* interactions of cosmic rays in the atmosphere and production of secondary particles
* direct and indirect measurements of cosmic rays
* cosmic rays at the most extreme energies (UHECR) and their propagation
* cosmogenic radiation and neutrinos
* candidate sources of cosmic rays
* multi-messenger approach: combining information from different types of particles and waves
* gamma-ray astrophysics
* multi-wavelength observations of astrophysical sources
* neutrino astrophysics
* gravitational waves
Examination methods: Oral examination.
Assessment criteria: 1- Capability to solve problems and exercises regarding topics treated in the lectures.
2- Reasoning ability on topics treated in the lectures.
Course unit contents: The term "multi-messenger" is quite new and increasingly used in astronomy and astroparticle physics. It refers to combining information from different types of particles and waves to gain a deeper understanding of the astrophysical objects we observe in the sky.

Visible light only reveals a very small portion of the mysteries of the Universe. Astronomical observations are nowadays routinely performed with different telescopes across the electromagnetic spectrum, from radio waves through visible light, all the way to gamma-rays. At the highest energies, the most violent processes in the Universe are at work. Whatever produces high energy gamma-rays, is expected to accelerate particles to energies that exceed the capabilities of man-made accelerators a billion times. Such particles can reach the Earth as cosmic rays, first discovered more than 100 years ago, still nowadays one of the most mysterious "messages" from our Universe.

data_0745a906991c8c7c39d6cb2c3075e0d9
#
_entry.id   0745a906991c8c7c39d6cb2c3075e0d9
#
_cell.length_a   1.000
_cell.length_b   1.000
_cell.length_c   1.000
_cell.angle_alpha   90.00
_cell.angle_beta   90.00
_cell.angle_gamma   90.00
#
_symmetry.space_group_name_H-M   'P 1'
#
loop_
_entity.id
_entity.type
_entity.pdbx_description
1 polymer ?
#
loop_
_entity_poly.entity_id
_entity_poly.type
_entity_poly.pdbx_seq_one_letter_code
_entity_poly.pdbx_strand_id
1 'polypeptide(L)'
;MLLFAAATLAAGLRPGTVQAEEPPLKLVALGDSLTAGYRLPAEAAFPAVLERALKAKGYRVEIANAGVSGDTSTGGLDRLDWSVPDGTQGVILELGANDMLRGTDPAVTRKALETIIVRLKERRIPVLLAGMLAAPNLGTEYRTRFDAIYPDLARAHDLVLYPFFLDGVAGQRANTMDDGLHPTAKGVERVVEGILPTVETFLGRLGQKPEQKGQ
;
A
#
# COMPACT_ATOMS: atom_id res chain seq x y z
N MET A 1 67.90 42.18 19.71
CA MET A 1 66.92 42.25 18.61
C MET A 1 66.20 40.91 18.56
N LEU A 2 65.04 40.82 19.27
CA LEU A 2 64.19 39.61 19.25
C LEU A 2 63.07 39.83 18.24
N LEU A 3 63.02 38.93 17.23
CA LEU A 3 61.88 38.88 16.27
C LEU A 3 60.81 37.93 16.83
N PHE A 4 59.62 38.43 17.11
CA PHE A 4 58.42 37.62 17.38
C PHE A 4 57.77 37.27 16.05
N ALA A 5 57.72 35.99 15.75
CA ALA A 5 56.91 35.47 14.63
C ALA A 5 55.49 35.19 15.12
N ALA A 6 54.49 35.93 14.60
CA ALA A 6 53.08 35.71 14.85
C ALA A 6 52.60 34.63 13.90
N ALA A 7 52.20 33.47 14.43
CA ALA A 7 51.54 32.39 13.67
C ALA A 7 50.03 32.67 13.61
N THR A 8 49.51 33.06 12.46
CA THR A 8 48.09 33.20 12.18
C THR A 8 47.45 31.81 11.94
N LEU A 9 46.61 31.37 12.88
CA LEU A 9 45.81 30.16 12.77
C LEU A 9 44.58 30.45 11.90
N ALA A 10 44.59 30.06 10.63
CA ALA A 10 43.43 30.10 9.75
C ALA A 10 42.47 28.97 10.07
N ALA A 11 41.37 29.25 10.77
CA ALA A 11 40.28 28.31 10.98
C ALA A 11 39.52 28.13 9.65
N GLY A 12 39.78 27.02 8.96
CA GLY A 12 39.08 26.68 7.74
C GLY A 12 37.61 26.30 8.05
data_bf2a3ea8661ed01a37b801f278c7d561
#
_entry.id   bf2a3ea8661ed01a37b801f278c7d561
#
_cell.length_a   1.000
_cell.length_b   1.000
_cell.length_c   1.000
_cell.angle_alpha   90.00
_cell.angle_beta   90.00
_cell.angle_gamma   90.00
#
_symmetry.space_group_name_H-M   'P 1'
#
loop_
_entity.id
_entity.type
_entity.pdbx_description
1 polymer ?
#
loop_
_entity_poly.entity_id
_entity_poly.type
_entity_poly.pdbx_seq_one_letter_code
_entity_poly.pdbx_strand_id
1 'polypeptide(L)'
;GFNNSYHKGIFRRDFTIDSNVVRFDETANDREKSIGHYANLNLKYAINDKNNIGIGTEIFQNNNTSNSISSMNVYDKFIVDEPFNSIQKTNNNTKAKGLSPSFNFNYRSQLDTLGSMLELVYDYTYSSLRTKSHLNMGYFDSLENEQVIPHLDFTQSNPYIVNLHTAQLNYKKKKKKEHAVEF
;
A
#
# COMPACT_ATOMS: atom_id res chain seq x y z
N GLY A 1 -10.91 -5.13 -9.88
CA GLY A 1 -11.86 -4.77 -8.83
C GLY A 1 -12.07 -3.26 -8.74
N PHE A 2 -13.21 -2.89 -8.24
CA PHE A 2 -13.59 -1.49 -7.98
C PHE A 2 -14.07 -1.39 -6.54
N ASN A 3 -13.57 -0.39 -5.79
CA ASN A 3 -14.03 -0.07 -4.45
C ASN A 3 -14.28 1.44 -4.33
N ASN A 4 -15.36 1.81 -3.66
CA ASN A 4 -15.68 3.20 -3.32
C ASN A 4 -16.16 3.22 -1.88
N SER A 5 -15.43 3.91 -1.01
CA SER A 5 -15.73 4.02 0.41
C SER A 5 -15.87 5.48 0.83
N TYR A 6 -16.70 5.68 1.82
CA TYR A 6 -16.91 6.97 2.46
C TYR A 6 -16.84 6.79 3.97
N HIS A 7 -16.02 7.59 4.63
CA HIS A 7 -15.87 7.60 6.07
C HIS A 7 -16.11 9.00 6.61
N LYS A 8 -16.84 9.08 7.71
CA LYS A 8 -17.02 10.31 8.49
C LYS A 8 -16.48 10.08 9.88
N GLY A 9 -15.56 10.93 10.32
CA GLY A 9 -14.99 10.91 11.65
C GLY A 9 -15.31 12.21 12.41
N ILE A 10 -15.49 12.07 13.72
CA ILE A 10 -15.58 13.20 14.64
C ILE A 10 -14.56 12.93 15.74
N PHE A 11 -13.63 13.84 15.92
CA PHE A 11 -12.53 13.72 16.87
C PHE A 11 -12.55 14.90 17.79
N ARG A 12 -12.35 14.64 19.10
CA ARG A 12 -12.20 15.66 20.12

Cosmic rays may interact in the vicinity or their sources or even along their way to Earth, to produce elusive particles called neutrinos and gamma-rays. While cosmic rays are deflected during their journey by intergalactic magnetic fields, neutrinos and photons, being neutral particles, keep memory of their source's direction. Their trajectory becomes thus crucial to unravel the origin of cosmic rays.
Neutrinos are extremely difficult to detect. Kubic-kilometer detectors are necessary to observe neutrinos at energies larger than few tens of GeV. The year 2013 witnessed the first clear observation of neutrinos from distant astrophysical objects by the IceCube detector at the South Pole, opening a new observational window to the Universe.